After a wonderful night talking and laughing till midnight with Andrew and Gail (Kerrie’s Cousin) we woke on Sunday Morning and made the van ready for the trip to Melbourne.
It was a unique and interesting couple of weeks in Horsham and this clean and friendly town is another place we’ve found on our travels that we could easily live in.
We spent a full on nine days developing a management application for David, our friend with the huge grain farms. It manages every grain movement from his paddocks to his 60 silos and then to his customers which in turn links up to a cashbook for sales and invoicing.
It tracks the hourly grain price and tells him the value of every truckload out as well as the value of what he has stored. It analyses the quality of his grain, keeps track of every event that happens in each paddock such as harvesting, cropping or spraying and the cost of each and every event.
It keeps track of the makeup of soil on every paddock and all products such as fertilises or herbicides.
It also tracks paddocks and everything in them such as drainage channels and dams with GPS coordinates.
All his machinery maintenance and depreciation and every time each piece of machinery is used and by who and for how long is tracked.
It compares his paddock yields and costs so he can see which part of the property is most productive and why and it manages multiple properties.
It does a heck of a lot more as well.
We were very pleased with the end product though if he decides to use it we’d like to spend a season with him to get it fine tuned. Not sure at this stage if that will happen.
Gail and Andrew were wonderful company and we spent many hours with them on drives to Mt Arapiles and Halls Gap and on their lovely property or sitting by the river outside the caravan.
We’ll miss their company.
We headed off late morning down the Western Highway through the Goldmining town of Stawell to Ararat.
I couldn’t resist taking a tour through the infamous J Ward that was built as a prison in 1859 but from the mid 1880’s until 1991 was used as an asylum to house the criminally insane and consequently held the most depraved and violent criminals in Victoria.
This is a remarkable tour and is a must when in the area.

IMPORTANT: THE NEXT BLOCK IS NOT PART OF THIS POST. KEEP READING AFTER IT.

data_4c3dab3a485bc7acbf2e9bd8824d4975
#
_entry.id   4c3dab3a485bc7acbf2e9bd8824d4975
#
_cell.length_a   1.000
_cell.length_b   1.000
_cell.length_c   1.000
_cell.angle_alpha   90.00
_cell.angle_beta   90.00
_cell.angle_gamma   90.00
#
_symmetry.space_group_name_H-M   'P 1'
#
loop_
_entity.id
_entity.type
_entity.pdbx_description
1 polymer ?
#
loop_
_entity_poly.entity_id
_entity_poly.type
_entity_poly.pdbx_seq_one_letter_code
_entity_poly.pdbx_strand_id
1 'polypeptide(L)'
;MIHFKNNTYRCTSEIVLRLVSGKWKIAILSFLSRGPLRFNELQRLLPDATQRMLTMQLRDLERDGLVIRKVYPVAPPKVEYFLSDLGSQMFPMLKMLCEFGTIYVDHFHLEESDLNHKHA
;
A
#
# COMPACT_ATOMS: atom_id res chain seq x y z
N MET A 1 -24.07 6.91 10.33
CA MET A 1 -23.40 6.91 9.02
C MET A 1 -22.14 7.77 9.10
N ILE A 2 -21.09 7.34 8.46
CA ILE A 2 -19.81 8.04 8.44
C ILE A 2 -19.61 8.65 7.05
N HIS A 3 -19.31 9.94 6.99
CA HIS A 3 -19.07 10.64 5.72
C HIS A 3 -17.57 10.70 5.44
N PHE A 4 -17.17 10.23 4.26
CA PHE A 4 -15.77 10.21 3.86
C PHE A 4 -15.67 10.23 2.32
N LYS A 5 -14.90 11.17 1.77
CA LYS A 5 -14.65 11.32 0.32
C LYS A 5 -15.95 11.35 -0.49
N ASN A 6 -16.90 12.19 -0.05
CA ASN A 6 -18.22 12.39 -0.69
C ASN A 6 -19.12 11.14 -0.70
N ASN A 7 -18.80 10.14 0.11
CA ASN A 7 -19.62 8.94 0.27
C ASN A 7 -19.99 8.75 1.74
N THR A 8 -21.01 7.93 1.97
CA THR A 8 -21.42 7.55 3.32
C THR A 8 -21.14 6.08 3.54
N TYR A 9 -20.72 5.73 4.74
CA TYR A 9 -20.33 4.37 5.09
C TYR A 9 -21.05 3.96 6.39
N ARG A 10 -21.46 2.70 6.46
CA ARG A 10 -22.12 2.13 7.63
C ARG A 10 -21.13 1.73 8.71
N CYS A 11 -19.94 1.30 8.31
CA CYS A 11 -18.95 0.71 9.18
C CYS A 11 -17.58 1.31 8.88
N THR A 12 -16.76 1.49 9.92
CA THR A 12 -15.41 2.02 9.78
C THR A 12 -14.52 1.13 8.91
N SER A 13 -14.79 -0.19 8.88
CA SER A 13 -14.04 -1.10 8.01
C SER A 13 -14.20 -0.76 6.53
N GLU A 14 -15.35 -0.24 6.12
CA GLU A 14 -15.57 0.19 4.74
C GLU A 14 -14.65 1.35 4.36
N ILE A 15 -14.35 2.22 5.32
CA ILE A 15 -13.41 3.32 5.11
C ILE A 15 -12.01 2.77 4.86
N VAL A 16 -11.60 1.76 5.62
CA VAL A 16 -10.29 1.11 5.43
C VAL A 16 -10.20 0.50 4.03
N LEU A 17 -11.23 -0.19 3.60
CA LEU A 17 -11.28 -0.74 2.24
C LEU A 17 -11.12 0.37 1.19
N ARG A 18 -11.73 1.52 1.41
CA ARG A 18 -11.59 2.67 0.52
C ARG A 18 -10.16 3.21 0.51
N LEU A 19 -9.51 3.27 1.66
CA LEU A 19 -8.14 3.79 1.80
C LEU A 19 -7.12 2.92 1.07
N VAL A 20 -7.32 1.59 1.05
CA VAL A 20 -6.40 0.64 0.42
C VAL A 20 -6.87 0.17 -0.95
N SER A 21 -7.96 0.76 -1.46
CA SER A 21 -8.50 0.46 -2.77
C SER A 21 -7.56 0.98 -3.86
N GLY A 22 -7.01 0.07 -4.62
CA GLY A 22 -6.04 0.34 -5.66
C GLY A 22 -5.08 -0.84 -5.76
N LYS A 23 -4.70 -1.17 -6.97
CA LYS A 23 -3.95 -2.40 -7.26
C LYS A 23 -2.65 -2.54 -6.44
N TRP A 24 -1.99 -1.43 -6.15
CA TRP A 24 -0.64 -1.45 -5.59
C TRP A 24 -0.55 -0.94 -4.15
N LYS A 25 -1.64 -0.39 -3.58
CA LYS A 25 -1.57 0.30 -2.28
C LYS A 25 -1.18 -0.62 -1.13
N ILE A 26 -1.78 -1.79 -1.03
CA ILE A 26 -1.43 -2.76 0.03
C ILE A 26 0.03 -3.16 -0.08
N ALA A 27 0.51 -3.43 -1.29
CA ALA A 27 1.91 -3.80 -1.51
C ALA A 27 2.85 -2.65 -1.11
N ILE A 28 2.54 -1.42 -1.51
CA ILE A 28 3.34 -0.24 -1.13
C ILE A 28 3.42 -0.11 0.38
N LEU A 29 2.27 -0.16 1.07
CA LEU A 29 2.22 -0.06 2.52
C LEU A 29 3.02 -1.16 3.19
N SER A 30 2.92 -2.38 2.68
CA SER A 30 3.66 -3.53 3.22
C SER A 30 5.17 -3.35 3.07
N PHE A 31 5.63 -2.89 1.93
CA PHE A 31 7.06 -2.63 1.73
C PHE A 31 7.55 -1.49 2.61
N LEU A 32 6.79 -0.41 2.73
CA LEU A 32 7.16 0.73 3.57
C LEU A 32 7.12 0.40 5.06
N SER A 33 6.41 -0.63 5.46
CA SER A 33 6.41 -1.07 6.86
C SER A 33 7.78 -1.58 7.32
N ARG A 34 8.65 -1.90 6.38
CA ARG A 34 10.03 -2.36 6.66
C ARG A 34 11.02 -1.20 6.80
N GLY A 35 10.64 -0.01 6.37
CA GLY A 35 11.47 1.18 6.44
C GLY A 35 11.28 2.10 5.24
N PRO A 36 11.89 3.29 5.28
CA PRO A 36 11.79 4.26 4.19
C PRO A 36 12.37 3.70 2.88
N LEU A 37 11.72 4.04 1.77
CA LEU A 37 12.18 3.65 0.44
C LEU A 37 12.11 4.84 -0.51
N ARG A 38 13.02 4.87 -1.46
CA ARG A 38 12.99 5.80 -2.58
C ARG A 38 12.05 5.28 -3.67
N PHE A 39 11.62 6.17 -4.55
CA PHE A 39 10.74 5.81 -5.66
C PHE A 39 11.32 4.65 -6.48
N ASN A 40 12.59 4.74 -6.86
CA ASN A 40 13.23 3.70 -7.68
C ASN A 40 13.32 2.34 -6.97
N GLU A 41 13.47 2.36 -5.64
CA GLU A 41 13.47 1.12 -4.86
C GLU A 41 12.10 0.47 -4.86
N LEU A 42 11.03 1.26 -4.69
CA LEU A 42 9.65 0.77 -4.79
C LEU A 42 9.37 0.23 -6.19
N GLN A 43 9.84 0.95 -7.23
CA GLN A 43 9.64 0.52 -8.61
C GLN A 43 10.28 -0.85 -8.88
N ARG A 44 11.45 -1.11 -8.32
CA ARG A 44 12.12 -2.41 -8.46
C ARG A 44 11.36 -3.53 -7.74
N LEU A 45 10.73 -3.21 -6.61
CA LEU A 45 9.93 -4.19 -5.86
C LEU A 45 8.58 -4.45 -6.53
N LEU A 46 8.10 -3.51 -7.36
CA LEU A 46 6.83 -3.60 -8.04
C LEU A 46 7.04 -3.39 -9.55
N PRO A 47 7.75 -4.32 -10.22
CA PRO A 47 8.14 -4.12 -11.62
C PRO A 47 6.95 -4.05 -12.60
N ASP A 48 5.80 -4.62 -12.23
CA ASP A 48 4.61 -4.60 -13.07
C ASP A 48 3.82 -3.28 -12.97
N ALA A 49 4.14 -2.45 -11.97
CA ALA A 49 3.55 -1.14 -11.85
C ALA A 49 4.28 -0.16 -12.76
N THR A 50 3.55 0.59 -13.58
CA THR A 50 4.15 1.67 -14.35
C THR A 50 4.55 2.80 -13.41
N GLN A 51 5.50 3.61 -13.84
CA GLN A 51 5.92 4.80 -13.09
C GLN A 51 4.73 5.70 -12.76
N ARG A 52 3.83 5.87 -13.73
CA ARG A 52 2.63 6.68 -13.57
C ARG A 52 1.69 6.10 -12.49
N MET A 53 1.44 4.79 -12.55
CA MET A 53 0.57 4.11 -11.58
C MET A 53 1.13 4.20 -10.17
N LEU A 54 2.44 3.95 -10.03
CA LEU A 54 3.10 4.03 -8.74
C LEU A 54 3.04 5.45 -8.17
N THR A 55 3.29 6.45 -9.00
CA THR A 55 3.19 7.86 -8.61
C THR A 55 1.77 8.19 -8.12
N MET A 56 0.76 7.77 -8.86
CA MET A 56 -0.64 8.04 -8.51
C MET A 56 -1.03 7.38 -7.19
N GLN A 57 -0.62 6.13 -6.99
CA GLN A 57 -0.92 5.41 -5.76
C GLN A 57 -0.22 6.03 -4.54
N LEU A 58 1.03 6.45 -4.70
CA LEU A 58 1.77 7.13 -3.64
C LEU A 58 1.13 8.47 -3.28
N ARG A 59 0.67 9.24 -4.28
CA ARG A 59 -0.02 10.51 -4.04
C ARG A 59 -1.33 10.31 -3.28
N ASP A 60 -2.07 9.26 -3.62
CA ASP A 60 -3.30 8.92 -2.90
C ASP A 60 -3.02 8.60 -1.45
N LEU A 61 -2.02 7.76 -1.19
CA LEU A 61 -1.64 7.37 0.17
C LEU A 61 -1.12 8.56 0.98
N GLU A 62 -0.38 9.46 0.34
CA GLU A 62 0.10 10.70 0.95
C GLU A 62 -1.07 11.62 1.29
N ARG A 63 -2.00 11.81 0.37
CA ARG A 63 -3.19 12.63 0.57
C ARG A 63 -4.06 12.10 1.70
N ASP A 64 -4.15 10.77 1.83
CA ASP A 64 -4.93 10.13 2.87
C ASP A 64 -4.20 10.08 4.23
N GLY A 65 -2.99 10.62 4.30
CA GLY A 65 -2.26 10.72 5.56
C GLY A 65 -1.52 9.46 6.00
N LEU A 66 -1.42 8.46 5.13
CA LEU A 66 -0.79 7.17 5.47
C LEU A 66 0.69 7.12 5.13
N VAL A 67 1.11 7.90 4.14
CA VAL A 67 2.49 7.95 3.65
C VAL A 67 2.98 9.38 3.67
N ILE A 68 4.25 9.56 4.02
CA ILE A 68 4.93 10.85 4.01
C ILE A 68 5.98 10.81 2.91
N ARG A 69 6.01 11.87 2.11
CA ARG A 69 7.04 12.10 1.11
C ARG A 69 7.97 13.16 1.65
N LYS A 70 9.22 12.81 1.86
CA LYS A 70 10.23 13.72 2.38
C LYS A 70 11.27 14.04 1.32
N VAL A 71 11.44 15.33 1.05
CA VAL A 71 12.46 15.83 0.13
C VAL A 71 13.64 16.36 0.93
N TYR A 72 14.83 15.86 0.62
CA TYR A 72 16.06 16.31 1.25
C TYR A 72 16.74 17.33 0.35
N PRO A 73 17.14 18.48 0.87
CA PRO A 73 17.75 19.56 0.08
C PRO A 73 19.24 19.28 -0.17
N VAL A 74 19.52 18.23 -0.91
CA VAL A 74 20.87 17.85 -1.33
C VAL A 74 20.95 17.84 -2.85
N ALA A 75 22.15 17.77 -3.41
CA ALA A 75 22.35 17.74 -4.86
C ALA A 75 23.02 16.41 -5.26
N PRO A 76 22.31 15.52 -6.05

J Ward is a place that causes a great range of emotions. Revulsion at the sheer depravity of some of the long list of past inhabitants, sadness that so many people lived their life inside constant mental horror, amazement at the escapes, the conditions and the difficulty of managing and constraining the most violent and evil of human beings.
The journey through this awful but interesting place gives a glimpse into a world that is secreted away from “normal” society. It’s as if the reality of the existence of evil and depravity is removed as far as possible from us, hidden from a society that loves its accepted daily social routines; work, play, pretty houses, pleasant yards, shops, outings and lots of nice things to play with.
Sometimes we can’t see the other rhythms that make up a society just below the surface of our neat, tidy and ordered world. We don’t see nor want to see the results of man’s sin nature that is an inherent part of each of us played out in the extreme.
When we are protected from society’s extremes we find it much easier and more pleasant to live our ordered existences.
Walking through J Ward changes all that and makes one confront the existence of good and evil in an “In your face” kind of way. Its real, it happened. It’s still happening.
J Ward may be closed but depravity and evil did not stop with its closure. Other more modern institutions have simply taken over its role.
Can many of us imagine the horror of being straight jacketed, unable to move while undergoing extreme shock treatment without anaesthetics?
Can we conceive of a life lived in a tiny cell devoid of decoration and with a minimum of natural light from a barred window?
Could we understand the locked leather mittens enclosing our hands to prevent us from gouging our own or someone else’s eyes out?
What would it be like to walk out of our tiny cell each day to catch sight of the beam in the roof where the hanging of condemned prisoners once occurred?
How many of us have sat to dine at wooden tables and chairs bolted to the floor to prevent them from being upturned or thrown across the room or eaten with only a spoon to stop us having access to the lethal weapons of a dinner knife and fork?
The daily existence of living inside this hell hole of stone and bars amid the constant screams of violence and terror surely must have prevented the transformation from mental depravity to mental health.
Disturbing are the stories of inmates that once lived perfectly normal lives until an accident or other situation occurred that plunged them into this world of darkness.
How normal are we really?
Who among us can be so certain that our orderly lives will always remain pleasant and pretty?
J Ward also has it’s success stories and none is more moving than this heart wrenching story of Tom Varney.
I was reflective and locked in my thoughts as we left Ararat and pointed the Nissan toward Melbourne again.
We caught site of Melbourne again about 5:00pm and headed out to a roadhouse in Campbellfield where the Aussie Wide factory is. Tomorrow we’ll get the van to the factory by 8:00am to attend to the few warranty jobs that we’ll get attended to.
We spent a comfortable but cold night at the roadhouse with the comings and goings of the trucks hardly bothering us. Melbourne turned on its famous weather change as we transformed from the 40 degree heat at Horsham and Ararat to 9 degrees and rain in Melbourne.